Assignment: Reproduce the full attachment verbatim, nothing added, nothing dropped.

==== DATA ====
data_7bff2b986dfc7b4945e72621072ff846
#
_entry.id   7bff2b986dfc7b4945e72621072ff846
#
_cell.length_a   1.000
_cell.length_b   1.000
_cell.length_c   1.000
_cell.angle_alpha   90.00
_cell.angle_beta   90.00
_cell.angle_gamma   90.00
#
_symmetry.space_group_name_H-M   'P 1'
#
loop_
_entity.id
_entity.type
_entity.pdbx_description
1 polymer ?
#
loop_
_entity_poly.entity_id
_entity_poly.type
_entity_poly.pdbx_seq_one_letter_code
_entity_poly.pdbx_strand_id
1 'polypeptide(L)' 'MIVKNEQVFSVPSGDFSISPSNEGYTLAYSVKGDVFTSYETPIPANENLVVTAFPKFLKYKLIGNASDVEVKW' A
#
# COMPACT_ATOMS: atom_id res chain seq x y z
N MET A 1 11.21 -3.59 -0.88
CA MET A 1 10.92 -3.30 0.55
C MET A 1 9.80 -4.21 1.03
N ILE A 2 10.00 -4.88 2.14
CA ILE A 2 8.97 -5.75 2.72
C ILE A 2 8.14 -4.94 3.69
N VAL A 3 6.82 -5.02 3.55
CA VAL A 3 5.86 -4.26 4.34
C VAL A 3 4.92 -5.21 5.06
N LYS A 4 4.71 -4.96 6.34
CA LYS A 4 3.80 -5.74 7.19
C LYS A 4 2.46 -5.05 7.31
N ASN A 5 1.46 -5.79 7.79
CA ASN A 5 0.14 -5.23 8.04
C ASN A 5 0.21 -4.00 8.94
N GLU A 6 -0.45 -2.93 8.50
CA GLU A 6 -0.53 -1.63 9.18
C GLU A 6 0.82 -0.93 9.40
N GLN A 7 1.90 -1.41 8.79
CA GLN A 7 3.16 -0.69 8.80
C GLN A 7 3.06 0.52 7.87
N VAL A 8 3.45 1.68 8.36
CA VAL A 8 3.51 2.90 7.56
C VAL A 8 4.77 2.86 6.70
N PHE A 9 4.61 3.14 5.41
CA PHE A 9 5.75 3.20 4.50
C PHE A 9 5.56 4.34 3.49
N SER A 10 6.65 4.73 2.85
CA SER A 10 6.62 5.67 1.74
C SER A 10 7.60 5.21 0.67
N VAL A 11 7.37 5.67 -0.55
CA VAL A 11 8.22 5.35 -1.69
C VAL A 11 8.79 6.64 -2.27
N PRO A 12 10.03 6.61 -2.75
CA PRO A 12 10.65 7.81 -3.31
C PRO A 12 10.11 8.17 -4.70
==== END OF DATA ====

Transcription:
data_7bff2b986dfc7b4945e72621072ff846
#
_entry.id   7bff2b986dfc7b4945e72621072ff846
#
_cell.length_a   1.000
_cell.length_b   1.000
_cell.length_c   1.000
_cell.angle_alpha   90.00
_cell.angle_beta   90.00
_cell.angle_gamma   90.00
#
_symmetry.space_group_name_H-M   'P 1'
#
loop_
_entity.id
_entity.type
_entity.pdbx_description
1 polymer ?
#
loop_
_entity_poly.entity_id
_entity_poly.type
_entity_poly.pdbx_seq_one_letter_code
_entity_poly.pdbx_strand_id
1 'polypeptide(L)' 'MIVKNEQVFSVPSGDFSISPSNEGYTLAYSVKGDVFTSYETPIPANENLVVTAFPKFLKYKLIGNASDVEVKW' A
#
# COMPACT_ATOMS: atom_id res chain seq x y z
N MET A 1 11.21 -3.59 -0.88
CA MET A 1 10.92 -3.30 0.55
C MET A 1 9.80 -4.21 1.03
N ILE A 2 10.00 -4.88 2.14
CA ILE A 2 8.97 -5.75 2.72
C ILE A 2 8.14 -4.94 3.69
N VAL A 3 6.82 -5.02 3.55
CA VAL A 3 5.86 -4.26 4.34
C VAL A 3 4.92 -5.21 5.06
N LYS A 4 4.71 -4.96 6.34
CA LYS A 4 3.80 -5.74 7.19
C LYS A 4 2.46 -5.05 7.31
N ASN A 5 1.46 -5.79 7.79
CA ASN A 5 0.14 -5.23 8.04
C ASN A 5 0.21 -4.00 8.94
N GLU A 6 -0.45 -2.93 8.50
CA GLU A 6 -0.53 -1.63 9.18
C GLU A 6 0.82 -0.93 9.40
N GLN A 7 1.90 -1.41 8.79
CA GLN A 7 3.16 -0.69 8.80
C GLN A 7 3.06 0.52 7.87
N VAL A 8 3.45 1.68 8.36
CA VAL A 8 3.51 2.90 7.56
C VAL A 8 4.77 2.86 6.70
N PHE A 9 4.61 3.14 5.41
CA PHE A 9 5.75 3.20 4.50
C PHE A 9 5.56 4.34 3.49
N SER A 10 6.65 4.73 2.85
CA SER A 10 6.62 5.67 1.74
C SER A 10 7.60 5.21 0.67
N VAL A 11 7.37 5.67 -0.55
CA VAL A 11 8.22 5.35 -1.69
C VAL A 11 8.79 6.64 -2.27
N PRO A 12 10.03 6.61 -2.75
CA PRO A 12 10.65 7.81 -3.31
C PRO A 12 10.11 8.17 -4.70